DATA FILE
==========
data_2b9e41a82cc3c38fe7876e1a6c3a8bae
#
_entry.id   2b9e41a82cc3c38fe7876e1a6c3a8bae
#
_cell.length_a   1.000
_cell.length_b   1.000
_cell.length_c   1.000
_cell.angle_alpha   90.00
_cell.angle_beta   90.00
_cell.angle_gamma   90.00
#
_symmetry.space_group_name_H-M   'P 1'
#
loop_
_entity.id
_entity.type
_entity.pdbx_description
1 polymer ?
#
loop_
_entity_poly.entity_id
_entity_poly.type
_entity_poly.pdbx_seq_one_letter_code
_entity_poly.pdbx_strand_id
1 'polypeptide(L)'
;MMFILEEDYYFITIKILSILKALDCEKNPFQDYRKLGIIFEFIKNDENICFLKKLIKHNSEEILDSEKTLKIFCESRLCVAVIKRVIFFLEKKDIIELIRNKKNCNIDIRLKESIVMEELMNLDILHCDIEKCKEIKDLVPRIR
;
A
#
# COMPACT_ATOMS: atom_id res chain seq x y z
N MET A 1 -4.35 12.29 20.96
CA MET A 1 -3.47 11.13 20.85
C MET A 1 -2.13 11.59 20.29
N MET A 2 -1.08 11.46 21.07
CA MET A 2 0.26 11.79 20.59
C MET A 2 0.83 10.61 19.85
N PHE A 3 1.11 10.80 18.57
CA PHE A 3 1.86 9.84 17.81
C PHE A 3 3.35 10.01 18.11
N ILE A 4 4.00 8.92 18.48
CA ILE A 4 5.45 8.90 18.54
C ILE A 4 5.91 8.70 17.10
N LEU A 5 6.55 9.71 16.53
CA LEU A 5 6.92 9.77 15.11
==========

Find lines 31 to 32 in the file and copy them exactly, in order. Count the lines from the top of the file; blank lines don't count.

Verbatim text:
N MET A 1 -4.35 12.29 20.96
CA MET A 1 -3.47 11.13 20.85